Developments in BioMOx

Medical Research Council (MRC)/ MND Association Lady Edith Wolfson Senior Clinical Research fellow, Dr Martin Turner writes about recent developments in his BioMox study.

Dr Martin Turner, MRC/MND Association Lady Edith Wolfson Clinical Research Fellow
Dr Martin Turner, MRC/MND Association Lady Edith Wolfson Clinical Research Fellow

My first ever blog. I decided to share developments in ‘BioMOx’ – the Oxford Study for Biomarkers in MND, which has been funded through the MND Association’s pioneering Lady Edith Wolfson Fellowship scheme (in conjunction with the Medical Research Council).

About BioMOx

Between 2009 and 2013, over 70 people living with MND (and some healthy people of similar age for comparison), took part in a new type of patient-based study. Men and women of all ages (from 28 to 86), some with primary lateral sclerosis (PLS) as well as a range of the more common amyotrophic lateral sclerosis (ALS) types, all gave up their time to attend for a day or two of tests in Oxford. Read More »

Taking part in BioMOx..

To end volunteer week, Katy Styles, who is a Campaigns contact for the East Kent Development Group of the MND Association, blogs about her and her husband Mark’s experience of volunteering to take part in the Biomarker’s in Oxford (BioMOx) study.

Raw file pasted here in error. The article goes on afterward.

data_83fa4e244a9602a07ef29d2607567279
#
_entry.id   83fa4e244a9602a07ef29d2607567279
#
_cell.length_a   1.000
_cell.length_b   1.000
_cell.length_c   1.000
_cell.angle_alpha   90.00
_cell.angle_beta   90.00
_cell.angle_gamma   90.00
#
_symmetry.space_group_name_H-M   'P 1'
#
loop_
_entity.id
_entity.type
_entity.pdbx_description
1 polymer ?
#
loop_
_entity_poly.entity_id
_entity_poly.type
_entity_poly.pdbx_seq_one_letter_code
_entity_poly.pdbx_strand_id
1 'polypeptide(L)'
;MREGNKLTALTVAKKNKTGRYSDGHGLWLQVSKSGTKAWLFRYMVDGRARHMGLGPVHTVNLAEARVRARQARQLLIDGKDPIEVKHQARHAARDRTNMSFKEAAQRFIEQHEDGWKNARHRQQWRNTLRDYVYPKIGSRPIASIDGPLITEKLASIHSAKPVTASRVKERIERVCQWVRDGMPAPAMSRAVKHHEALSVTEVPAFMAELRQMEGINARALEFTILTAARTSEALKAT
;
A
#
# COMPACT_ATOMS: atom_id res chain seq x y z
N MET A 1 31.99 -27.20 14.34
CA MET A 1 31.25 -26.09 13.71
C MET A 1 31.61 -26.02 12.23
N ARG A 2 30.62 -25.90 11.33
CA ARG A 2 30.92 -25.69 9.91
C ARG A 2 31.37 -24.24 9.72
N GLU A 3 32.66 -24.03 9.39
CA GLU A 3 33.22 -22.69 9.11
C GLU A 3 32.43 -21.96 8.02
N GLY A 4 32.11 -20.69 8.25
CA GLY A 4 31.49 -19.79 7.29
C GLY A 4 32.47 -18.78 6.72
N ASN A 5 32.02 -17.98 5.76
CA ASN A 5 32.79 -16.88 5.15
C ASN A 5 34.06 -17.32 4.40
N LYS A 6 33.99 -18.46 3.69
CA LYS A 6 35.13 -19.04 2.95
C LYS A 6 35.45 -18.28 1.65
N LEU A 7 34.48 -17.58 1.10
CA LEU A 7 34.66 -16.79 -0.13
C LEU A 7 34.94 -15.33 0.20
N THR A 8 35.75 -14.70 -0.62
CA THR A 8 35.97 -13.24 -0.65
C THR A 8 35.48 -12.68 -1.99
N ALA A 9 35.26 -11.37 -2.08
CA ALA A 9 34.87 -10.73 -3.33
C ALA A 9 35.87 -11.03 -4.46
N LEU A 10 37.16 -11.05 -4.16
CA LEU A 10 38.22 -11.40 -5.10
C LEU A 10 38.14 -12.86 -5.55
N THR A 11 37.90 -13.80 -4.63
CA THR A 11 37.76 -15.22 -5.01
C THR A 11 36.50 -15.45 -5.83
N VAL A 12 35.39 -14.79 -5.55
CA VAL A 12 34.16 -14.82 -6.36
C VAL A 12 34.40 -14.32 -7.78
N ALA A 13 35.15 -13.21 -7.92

It started as an innocuous question following a neurology appointment at the Oxford MND Care Centre, Mark and I asked “Now what can we do for you?”

Following a phone call and some form filling, Mark and I had volunteered to take part in Dr Martin Turner’s BioMOx Project. Mark as a person with MND and me as a control of the same age.

We didn’t know what to expect as we were scheduled to take part in two days worth of tests, which included two scans and a written test. In between time in the scanners however, we were able to enjoy everything Oxford has on offer.Read More »

A healthy control – Dr Scott Allen

Dr Scott Allen is a Senior Post Doctoral Researcher at the Sheffield Institute for Translational Neuroscience (SITraN). Here he blogs about his experience as a research volunteer in an MRI scanner.

Today, as part of on-going work by Doctor Tom Jenkins and Prof Pamela Shaw at the Sheffield Institute for Translational Neuroscience (SITraN), I volunteered as a healthy control to have a full body MRI scan.

Mitochondria and MRI

Tom’s work is very similar to my own; he aims to determine whether there are differences in the way that people with motor system disorders produce energy compared with healthy volunteers. Mitochondria are known as the “powerhouses” of human cells and produce energy. Tom wants to find out whether there is evidence for abnormal function of these mitochondria by doing magnetic resonance imaging (MRI) scans of the brain.Read More »